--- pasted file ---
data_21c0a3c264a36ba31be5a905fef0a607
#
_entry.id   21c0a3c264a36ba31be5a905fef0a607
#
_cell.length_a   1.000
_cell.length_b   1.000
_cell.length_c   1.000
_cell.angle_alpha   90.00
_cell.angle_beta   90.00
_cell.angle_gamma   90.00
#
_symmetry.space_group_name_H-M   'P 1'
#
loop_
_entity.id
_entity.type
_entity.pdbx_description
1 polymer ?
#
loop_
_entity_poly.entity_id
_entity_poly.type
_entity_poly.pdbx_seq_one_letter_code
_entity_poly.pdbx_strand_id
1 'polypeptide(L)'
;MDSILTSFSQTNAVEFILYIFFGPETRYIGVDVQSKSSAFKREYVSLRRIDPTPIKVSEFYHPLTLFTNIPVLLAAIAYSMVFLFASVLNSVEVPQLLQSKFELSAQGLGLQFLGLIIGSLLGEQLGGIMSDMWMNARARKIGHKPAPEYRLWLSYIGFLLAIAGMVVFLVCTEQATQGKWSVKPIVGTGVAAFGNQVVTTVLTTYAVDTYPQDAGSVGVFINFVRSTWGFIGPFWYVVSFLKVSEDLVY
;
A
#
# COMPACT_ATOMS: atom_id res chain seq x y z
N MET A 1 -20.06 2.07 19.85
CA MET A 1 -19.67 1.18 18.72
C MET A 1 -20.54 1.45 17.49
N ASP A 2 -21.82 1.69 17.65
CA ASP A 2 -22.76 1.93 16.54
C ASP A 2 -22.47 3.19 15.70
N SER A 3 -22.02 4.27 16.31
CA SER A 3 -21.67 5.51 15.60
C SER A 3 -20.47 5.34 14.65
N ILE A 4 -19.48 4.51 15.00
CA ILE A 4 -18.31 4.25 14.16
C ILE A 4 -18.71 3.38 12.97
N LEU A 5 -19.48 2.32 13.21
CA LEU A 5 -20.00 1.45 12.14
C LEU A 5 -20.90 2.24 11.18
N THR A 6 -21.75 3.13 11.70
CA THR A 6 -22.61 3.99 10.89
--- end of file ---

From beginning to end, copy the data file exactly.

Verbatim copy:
data_21c0a3c264a36ba31be5a905fef0a607
#
_entry.id   21c0a3c264a36ba31be5a905fef0a607
#
_cell.length_a   1.000
_cell.length_b   1.000
_cell.length_c   1.000
_cell.angle_alpha   90.00
_cell.angle_beta   90.00
_cell.angle_gamma   90.00
#
_symmetry.space_group_name_H-M   'P 1'
#
loop_
_entity.id
_entity.type
_entity.pdbx_description
1 polymer ?
#
loop_
_entity_poly.entity_id
_entity_poly.type
_entity_poly.pdbx_seq_one_letter_code
_entity_poly.pdbx_strand_id
1 'polypeptide(L)'
;MDSILTSFSQTNAVEFILYIFFGPETRYIGVDVQSKSSAFKREYVSLRRIDPTPIKVSEFYHPLTLFTNIPVLLAAIAYSMVFLFASVLNSVEVPQLLQSKFELSAQGLGLQFLGLIIGSLLGEQLGGIMSDMWMNARARKIGHKPAPEYRLWLSYIGFLLAIAGMVVFLVCTEQATQGKWSVKPIVGTGVAAFGNQVVTTVLTTYAVDTYPQDAGSVGVFINFVRSTWGFIGPFWYVVSFLKVSEDLVY
;
A
#
# COMPACT_ATOMS: atom_id res chain seq x y z
N MET A 1 -20.06 2.07 19.85
CA MET A 1 -19.67 1.18 18.72
C MET A 1 -20.54 1.45 17.49
N ASP A 2 -21.82 1.69 17.65
CA ASP A 2 -22.76 1.93 16.54
C ASP A 2 -22.47 3.19 15.70
N SER A 3 -22.02 4.27 16.31
CA SER A 3 -21.67 5.51 15.60
C SER A 3 -20.47 5.34 14.65
N ILE A 4 -19.48 4.51 15.00
CA ILE A 4 -18.31 4.25 14.16
C ILE A 4 -18.71 3.38 12.97
N LEU A 5 -19.48 2.32 13.21
CA LEU A 5 -20.00 1.45 12.14
C LEU A 5 -20.90 2.24 11.18
N THR A 6 -21.75 3.13 11.70
CA THR A 6 -22.61 3.99 10.89